Athearn P42 defective?

I just got an Athearn RTR AMD 103 (P42 Genesis) locomotive -- brand new.
I notice that it doesn't stop immediately if the power is cut -- it rolls a bit
then stops. The faster it goes the longer it takes to stop unless I switch to
reverse. Is this normal? Is it defective?
It's the first loco that I own that does this (it's my sixth one.)
Thanks.
Reply to
Chris
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I have an older AMD103 (not RTR), and the flywheels do let it move a bit after power is cut, the more the faster the motor is turning. It helps the engine run smoothly with varying power which somewhat dirty track might provide. It is not the same as "momentum" which some analog power packs, and DCC can provide. At scale 60mph, it should take about 15 to 30 feet top do an emergency stop.
Ed.
in article snipped-for-privacy@no.com, Chris at snipped-for-privacy@no.com wrote on 9/28/03 3:24 PM:
Reply to
Edward A. Oates
It has flywheels in it!
Reply to
Jon Miller
Um I believe the answer is yes this is by design. The product description says "dual brass flywheels".
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flywheels add mass to the motor shafts and create a momentum effect. With DC power this is highly desirable to get the locomotive over minor electrical glitches in the track to prevent stalls and make the locomotive run smoother. With command control it is a mixed blessing because when power is cut the spinning fly wheels turn the motor into a generator that pumps current backward into the decoder.
What other locomotives do you own? I thought almost everything but the base Lifelike & Tyco type stuff had flywheels these days.
Reply to
SleuthRaptorman
Thanks for the answer. I thought it might be by design because it didn't look like it was slipping. It does look proper when it slows down when compared to scale. I do use analogue right now, but I haven't had any stalls on my layout. I'm waiting for a stall though (I must be lucky.) DCC is coming soon.
I have two F7a locos from the late '80s when I started model railroading -- both are by Bachmann and are very weak (I haven't bought Bachmann since.) Each uses rubber bands on the last two wheels. I hate bands.
I have a F40 by Lifelike. Lifelike might as well be called Bachmann. Again, it uses rubber bands. It's also weak.
I have two F40s by Walthers that I bought about six months ago. They are really good value for the money. I can't complain. They are working almost every day without any problems, other than the couplers, which I've replaced with Kadees. Those locos definitely aren't weak, but they aren't powerhouses either. Each pushes and pulls five Athearn Bombardier coaches, but could easily do ten. They have all wheel electric pickup and drive. I'm not sure if it has a flywheel, but it doesn't slide like the P42.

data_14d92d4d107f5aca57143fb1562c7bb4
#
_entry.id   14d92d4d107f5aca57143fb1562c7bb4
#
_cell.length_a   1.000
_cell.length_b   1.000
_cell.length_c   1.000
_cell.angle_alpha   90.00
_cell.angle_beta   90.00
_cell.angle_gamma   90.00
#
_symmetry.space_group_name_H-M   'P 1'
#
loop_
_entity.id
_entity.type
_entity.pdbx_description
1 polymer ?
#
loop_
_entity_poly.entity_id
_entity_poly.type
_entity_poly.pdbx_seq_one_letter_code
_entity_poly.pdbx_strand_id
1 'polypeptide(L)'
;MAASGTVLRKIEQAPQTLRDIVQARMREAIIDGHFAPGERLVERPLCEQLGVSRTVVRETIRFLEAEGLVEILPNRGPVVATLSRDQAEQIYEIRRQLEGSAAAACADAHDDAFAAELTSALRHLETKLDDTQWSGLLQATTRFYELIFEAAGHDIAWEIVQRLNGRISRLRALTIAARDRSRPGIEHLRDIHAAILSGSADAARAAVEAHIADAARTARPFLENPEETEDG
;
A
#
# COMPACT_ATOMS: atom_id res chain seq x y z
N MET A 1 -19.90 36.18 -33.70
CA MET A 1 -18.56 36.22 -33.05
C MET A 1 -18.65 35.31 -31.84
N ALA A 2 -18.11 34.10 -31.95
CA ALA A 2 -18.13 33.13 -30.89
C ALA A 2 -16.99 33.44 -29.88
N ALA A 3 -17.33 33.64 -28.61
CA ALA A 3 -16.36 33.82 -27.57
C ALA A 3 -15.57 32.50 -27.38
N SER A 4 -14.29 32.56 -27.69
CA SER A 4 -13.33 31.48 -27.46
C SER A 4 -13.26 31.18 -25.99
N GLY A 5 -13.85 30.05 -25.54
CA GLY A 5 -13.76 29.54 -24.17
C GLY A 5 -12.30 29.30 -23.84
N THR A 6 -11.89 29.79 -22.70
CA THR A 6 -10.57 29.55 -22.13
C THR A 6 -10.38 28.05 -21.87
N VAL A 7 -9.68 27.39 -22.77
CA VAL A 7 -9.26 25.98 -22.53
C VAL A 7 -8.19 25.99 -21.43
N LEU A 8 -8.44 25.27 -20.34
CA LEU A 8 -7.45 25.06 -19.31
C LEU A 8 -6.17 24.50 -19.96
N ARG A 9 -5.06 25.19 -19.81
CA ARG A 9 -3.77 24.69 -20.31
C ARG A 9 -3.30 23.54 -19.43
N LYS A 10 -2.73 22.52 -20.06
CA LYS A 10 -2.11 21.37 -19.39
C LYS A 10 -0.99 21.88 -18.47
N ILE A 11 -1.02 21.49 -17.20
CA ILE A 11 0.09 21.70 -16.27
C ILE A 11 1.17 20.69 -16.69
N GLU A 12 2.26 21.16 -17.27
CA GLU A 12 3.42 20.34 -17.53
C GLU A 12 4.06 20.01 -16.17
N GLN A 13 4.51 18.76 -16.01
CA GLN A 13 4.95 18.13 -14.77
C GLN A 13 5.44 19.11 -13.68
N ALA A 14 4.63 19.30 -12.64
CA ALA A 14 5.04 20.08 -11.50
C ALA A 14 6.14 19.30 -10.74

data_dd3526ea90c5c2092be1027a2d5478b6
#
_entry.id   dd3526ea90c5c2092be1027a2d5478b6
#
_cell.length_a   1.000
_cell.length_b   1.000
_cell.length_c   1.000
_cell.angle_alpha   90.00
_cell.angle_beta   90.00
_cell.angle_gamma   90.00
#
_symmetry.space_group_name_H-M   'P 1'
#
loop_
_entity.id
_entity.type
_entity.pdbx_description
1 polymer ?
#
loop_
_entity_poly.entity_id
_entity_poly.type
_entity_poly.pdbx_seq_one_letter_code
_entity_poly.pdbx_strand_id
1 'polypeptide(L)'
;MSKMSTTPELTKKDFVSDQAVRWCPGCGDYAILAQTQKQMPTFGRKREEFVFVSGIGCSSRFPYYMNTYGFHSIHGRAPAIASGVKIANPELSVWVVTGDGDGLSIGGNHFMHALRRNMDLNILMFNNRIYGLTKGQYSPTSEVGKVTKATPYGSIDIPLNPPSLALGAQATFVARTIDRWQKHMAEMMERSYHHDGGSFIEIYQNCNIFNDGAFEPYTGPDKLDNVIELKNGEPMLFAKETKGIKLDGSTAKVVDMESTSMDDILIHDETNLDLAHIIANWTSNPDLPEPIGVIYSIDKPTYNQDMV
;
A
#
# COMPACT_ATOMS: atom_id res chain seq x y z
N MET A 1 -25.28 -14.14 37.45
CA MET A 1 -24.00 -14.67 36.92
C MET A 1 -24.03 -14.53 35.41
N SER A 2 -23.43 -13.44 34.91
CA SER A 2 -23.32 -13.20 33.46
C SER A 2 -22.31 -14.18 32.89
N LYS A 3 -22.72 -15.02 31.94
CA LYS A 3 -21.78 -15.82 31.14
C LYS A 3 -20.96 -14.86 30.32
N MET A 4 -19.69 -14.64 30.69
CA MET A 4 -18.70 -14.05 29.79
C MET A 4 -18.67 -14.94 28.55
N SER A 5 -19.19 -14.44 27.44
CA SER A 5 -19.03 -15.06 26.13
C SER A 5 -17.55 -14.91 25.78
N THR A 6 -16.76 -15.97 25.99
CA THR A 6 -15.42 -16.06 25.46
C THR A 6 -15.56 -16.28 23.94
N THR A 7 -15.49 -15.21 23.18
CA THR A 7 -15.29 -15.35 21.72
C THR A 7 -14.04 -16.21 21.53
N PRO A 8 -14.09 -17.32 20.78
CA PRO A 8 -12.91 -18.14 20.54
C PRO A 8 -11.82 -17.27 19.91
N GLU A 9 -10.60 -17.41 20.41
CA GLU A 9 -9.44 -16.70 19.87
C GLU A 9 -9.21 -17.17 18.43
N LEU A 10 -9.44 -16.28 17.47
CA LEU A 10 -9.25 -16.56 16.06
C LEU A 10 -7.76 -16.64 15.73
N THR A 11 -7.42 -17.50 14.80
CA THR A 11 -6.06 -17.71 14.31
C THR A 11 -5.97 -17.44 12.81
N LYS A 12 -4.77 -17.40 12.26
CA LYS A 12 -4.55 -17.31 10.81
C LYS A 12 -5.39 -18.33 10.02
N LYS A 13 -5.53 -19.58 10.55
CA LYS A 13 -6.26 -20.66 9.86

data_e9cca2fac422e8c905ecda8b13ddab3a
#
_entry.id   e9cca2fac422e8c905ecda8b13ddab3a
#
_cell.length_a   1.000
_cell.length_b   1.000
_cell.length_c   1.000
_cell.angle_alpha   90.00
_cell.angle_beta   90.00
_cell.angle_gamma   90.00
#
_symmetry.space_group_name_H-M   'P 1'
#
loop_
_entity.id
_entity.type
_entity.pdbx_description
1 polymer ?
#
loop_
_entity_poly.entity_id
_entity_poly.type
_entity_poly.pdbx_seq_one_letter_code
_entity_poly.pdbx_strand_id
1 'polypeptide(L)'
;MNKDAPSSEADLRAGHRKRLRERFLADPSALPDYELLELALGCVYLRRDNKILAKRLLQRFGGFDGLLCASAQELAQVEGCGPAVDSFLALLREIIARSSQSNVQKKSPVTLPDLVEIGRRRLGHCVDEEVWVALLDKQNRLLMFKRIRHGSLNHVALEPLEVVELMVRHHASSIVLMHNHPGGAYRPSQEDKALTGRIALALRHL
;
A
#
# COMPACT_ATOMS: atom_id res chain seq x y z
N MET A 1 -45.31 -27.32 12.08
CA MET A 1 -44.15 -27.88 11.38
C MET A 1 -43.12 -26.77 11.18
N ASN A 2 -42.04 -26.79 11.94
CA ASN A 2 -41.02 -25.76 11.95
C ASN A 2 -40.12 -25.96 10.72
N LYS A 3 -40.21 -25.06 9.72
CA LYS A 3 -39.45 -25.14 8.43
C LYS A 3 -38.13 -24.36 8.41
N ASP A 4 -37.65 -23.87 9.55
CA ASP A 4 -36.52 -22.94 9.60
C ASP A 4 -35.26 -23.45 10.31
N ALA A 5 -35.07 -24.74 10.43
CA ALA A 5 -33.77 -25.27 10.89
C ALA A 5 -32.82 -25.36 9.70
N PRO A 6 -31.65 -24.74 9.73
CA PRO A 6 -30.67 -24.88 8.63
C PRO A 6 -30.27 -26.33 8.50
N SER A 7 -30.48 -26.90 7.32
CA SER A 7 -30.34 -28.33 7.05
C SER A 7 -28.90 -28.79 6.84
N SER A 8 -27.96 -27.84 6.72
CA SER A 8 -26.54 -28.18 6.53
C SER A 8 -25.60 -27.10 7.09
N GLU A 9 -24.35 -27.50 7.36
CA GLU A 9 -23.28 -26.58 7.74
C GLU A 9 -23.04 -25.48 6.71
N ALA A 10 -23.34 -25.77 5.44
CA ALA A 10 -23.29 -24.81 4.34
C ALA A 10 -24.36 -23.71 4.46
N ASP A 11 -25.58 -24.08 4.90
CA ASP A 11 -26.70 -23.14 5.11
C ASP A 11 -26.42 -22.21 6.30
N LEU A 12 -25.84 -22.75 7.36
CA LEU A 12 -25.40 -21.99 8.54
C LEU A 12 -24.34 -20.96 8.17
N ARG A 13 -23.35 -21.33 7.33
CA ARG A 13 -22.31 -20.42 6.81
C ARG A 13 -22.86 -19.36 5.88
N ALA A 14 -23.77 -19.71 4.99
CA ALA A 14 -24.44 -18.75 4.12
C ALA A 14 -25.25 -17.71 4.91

When compared to the Lifelike F40, the ones by Walthers look so much better. I try not to run the Lifelike while the Walthers are running because the difference is noticeable.
When I convert to DCC, the Bachmanns and Lifelike are gone.
Reply to
Chris
Maybe you finally got one with decent flywheels and bearings. They are supposed to coast when the power is cut. Many times, things aren't quite lined up, bearings are tight, etc., causing the coasting to not happen as much.
Reply to
Steve Hoskins
I'd suggest keeping the LifeLike F40 and converting it into a non-powerd "cabbage"unit as Amtrak did.....they are non-powered control baggage units now. Just cut a roll-up baggage door into each side, and repaint it.
Reply to
Steve Hoskins
Yes, this was back in the Bachmann toy train days. Bachmann now has three lines. Just normal Bachmann is like you've discovered, cheap toy train stuff. Then they have the "Plus" line, and the "Spectrum" line. Supposedly each is better than the next. I've found some of the Spectrums to be very good especially the passenger cars and steam locomotives. I have several of the 2-8-0s that I really like. However some friends have had some that were lemons. In general, they say it is a good product but the quality assurance isn't there to make it consistently good.
Lifelike also continues to make toy train cheap stuff, but they also have two other lines the Proto 1000, and Proto 2000. I've had excellent luck with both and highly recommend them.
Walthers locomotives generally have a single fly wheel and should have some momentum effect. It is just probably consumed by internal friction.
Reply to
SleuthRaptorman

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